The Committee on Marine Resources on Monday tabled action on a bill to reorganize a council charged with promoting the state lobster industry until disagreements over how to pay for the council’s work can be resolved.

The bill would increase the amount spent to promote and market Maine lobster to $3 million a year by its third year. The existing Lobster Promotion Council, created by the Legislature in 1991, has a budget of about $350,000.

Committee members still expect to send the bill to the full Legislature this session.

The measure calls for the council budget to be increased to $1 million the first year, $2 million the second and $3 million the third. At that point, the council’s work would be evaluated to see whether the additional marketing has raised prices and demand.

“If it doesn’t work, we’ll all come in here and pull the plug,” said Patrice McCarron, president of the Maine Lobstermen’s Association in Kennebunk, which has been instrumental in developing the proposal. The additional money would be raised through surcharges over and above license fees charged annually to lobstermen, dealers, wholesalers, processors and shippers.

The bill would not allocate state funding for the council’s budget increase, and lawmakers have been struggling over a formula for how much of the cost each segment of the industry should pay.

Committee members on Monday asked Department of Marine Resources officials to come up with proposed formulas.

The council is charged with creating new markets, particularly in China and Japan, establishing a brand for Maine lobster and raising prices at the pier, McCarron said.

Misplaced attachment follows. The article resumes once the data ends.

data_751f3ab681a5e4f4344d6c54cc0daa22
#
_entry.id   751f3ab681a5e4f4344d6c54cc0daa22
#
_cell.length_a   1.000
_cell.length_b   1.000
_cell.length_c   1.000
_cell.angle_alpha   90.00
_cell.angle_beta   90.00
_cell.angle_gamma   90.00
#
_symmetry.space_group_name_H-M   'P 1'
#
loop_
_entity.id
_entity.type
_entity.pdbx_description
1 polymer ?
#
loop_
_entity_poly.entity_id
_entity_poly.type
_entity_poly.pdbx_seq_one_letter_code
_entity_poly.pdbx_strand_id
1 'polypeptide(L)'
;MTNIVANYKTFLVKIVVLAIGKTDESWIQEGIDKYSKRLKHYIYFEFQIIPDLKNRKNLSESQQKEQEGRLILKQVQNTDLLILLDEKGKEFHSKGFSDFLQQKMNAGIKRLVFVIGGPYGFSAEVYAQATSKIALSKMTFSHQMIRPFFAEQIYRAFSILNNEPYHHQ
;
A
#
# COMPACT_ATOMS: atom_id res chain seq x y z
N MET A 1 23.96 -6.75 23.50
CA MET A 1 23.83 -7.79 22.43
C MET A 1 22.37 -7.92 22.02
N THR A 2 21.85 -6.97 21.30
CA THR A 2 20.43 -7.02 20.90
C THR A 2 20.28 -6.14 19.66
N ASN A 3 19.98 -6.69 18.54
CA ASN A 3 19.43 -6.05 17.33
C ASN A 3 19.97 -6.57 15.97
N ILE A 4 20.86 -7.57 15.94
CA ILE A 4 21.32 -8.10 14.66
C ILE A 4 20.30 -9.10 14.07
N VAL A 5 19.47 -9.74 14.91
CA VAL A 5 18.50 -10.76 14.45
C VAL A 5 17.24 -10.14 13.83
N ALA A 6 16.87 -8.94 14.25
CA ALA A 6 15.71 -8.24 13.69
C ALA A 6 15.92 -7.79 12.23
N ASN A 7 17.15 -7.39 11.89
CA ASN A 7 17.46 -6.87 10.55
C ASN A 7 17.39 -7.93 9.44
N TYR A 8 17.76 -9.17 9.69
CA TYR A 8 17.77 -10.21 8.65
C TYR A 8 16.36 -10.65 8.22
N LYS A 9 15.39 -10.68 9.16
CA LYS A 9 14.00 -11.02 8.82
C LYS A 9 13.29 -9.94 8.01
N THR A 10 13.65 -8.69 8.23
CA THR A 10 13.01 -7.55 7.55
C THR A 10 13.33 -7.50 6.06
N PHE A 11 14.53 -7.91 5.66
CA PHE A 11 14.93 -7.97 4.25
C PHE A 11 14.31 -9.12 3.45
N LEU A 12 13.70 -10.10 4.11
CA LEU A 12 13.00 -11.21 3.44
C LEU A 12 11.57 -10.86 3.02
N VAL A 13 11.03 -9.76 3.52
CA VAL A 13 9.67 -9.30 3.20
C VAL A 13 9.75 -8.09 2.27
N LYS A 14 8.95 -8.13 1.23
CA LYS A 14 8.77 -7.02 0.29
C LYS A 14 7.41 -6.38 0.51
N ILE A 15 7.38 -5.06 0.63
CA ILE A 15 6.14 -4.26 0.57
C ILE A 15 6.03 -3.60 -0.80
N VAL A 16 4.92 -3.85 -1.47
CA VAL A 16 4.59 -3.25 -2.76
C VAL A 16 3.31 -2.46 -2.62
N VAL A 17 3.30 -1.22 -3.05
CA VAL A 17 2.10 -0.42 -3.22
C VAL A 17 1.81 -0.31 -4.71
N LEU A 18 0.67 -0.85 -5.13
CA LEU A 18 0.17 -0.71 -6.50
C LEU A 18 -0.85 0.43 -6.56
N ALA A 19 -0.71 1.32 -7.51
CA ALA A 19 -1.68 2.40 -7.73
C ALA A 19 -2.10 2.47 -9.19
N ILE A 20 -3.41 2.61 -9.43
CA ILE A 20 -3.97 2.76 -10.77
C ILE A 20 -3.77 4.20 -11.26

Under the original bill, lobstermen would pay 75 percent of the funding increase for the council. Lobstermen and committee members raised concerns during last month’s hearing on the bill over whether lobstermen would be paying too much.

But lawmakers and advocates for the industry have said the council must have sufficient funds to accomplish its goals.

A budget of $3 million is in line with marketing budgets for other commodities, said John Sauve, president of Food and Wellness Group of Portland, who worked for a number of years with blueberry growers from Maine and Canada. Growers paid 1 percent of total sales on blueberries to market their product, he said. A similar allocation for lobster should be viewed as an investment in the fishery.

“We’re in the right ballpark,” Suave said.

“I’m inclined to feel that 50/50 (split between lobstermen and other industry segments) will be the place we’ll find the most agreement,” said Sen. Christopher K. Johnson, D-Lincoln, during Monday’s work session.

The 75/25 percent split would raise fees for lobstermen by $93.25 to $750 per year in the first year while the cost to dealers and processors would increase by $750 to $1,000.

By the third year, the surcharge for lobstermen would range from $243.25 to $1,950, depending on the type of license. For dealers and processors, the surcharge would range from $1,950 to $2,600, according to the bill.

A 50/50 split, largely supported by committee members at Monday’s committee meeting, would have lobstermen paying an additional $165 to $1,200 in the third year.

The cost to dealers and processors would increase by $3,950 to $5,000.

Some committee members said Monday they were still uncertain about how to divide the surcharges.


Staff Writer North Cairn can be contacted at 791-6325 or at:

[email protected]


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